Panaji, Dec 19 (IANS) As Goa’s political parties drum up the seasonal tempo over the ills of projecting Goa as a destination for electronic dance music (EDM) festivals, official documents have red-flagged several issues of concern vis-a-vis Sunburn, arguably Asia’s biggest EDM festival.
A report submitted by Superintendent of Police (Traffic) Vijay Singh to the North Goa district collector last year suggests that the organisers of Sunburn had used minor children to conduct traffic duties during the three-day event, which sees over hundreds of thousands of music lovers in attendance.
In his report filed last December, Vijay Singh said: “The traffic marshals deployed were mostly minors and higher secondary students who were not mature enough to handle violent Sunburn participants who were mostly under the influence of alcohol.” The comments were in reference to an earlier edition of the EDM festival in 2012.
Sunburn’s promoters have officially refused to comment on the issue.
The report further says traffic management during the music festival, which attracts hundreds of thousands of music lovers from across the country, was worst affected because “no traffic marshals were available on the road after sunset, thereby further worsening the situation”.
Goa’s EDM festivals in Goa have always stirred up political one-upmanship, with both the Congress and the BJP, during their stints as in the opposition, alleging drug use at such festivals.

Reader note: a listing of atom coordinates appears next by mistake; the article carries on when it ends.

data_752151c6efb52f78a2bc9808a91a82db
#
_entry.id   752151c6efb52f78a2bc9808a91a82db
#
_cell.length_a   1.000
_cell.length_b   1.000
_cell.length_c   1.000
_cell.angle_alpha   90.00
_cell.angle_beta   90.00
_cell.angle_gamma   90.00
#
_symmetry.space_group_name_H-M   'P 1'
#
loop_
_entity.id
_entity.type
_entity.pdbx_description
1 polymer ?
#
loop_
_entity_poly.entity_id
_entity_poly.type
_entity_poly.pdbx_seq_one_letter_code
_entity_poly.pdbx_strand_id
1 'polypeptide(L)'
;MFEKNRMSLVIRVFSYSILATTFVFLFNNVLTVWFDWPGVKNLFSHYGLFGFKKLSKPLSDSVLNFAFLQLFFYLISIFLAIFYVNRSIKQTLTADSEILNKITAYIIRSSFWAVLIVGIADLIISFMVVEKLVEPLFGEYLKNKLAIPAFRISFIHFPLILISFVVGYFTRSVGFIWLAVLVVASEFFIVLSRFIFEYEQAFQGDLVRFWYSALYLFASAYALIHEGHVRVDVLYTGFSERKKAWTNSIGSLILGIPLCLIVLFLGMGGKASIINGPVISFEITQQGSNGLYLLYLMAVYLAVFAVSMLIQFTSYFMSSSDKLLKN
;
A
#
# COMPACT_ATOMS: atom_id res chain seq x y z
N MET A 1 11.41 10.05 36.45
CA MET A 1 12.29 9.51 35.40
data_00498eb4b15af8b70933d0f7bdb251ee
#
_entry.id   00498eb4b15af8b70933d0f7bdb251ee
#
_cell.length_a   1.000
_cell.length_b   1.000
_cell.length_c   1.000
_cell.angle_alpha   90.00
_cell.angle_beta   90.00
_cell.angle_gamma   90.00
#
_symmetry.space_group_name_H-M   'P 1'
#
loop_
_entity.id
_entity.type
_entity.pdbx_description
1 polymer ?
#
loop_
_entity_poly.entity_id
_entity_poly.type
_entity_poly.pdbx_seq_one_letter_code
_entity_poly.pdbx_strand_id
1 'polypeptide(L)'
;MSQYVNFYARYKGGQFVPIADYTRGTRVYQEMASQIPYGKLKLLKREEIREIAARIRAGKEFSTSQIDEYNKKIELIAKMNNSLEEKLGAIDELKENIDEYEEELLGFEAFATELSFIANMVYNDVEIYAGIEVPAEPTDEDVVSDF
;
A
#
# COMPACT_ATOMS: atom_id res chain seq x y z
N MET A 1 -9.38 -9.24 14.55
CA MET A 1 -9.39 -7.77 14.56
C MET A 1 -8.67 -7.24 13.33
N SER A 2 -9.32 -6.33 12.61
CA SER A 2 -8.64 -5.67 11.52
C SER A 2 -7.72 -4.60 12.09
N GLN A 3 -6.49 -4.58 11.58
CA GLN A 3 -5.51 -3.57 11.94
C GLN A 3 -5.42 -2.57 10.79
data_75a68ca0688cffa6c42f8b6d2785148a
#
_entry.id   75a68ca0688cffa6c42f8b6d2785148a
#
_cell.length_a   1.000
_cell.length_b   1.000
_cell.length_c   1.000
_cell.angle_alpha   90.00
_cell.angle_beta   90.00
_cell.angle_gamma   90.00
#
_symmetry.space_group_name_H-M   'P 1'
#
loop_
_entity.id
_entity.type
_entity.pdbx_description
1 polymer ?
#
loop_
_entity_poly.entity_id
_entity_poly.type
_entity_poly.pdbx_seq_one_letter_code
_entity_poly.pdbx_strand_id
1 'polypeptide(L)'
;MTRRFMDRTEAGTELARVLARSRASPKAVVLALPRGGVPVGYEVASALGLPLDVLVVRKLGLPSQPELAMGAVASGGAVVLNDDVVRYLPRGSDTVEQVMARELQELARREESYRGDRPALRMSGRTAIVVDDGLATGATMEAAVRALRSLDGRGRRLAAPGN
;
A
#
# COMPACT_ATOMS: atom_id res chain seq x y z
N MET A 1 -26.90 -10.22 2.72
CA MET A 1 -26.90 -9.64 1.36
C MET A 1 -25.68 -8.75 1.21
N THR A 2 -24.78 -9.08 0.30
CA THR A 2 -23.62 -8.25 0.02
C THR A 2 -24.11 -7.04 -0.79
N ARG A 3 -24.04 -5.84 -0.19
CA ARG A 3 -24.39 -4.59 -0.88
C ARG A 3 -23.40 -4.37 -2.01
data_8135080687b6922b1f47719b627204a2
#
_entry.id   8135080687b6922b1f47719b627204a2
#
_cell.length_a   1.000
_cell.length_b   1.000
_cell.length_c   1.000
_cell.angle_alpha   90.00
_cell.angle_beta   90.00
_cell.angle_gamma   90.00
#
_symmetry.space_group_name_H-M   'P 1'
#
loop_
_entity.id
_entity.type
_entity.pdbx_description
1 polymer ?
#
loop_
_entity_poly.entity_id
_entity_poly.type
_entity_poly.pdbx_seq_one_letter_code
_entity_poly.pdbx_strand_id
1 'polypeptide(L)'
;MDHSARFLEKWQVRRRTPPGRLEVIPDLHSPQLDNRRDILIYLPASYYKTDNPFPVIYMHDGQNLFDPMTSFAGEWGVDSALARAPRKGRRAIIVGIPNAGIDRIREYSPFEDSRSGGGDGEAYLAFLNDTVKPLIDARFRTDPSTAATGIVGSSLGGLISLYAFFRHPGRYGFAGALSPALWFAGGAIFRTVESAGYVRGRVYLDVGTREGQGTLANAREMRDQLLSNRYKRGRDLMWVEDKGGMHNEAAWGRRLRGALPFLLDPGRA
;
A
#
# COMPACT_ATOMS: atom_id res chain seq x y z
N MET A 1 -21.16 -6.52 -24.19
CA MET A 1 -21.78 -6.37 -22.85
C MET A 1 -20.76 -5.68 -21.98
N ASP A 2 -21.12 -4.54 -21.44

But when in power, both the Congress and the Bharatiya Janata Party have accorded the necessary permissions to stage the events.
But it’s not that the allegations of drug use at music festivals have never been substantiated.
In 2009, a 23-year-old Meha Bahuguna from Bengaluru died due to what police claim was “suspected drug overdose” while she was partying at the Sunburn festival.
Similar allegations made in 2012, forced then chief minister Manohar Parrikar to give a public assurance that the event would be stopped “if Sunburn is found playing loud music after 10 p.m. or if there is any consumption of drugs & hellip”.
In fact, a report submitted in 2013 by a senior police officer to the authorities, while referring to Bahuguna’s death, said: “This incident invited severe criticism about Sunburn festival in the press and the electronic media. The party atmosphere is fuelled not just by friends and music but also by drugs.”
Such controversies had even forced Parrikar to make an official noting on a tourism ministry file: “Sunburn has been a big headache due to complaints of drugs/smoking/traffic jams and allegations of kickbacks/forced free tickets. Unless these issues are sorted out all such festivals need a re-look. May discuss for clarity.”
Only last week, the Congress, in a charge-sheet, blamed the state government for promoting “casinos, EDM, drug trade and prostitution” in the name of tourism.
When contacted, Sunburn’s promoters responded with “No comments” to a written questionnaire seeking their response on drug-use at the event site, use of minors for chores and other contentious logistical issues related to traffic, security and the like.
(Mayabhushan Nagvenkar can be contacted at [email protected])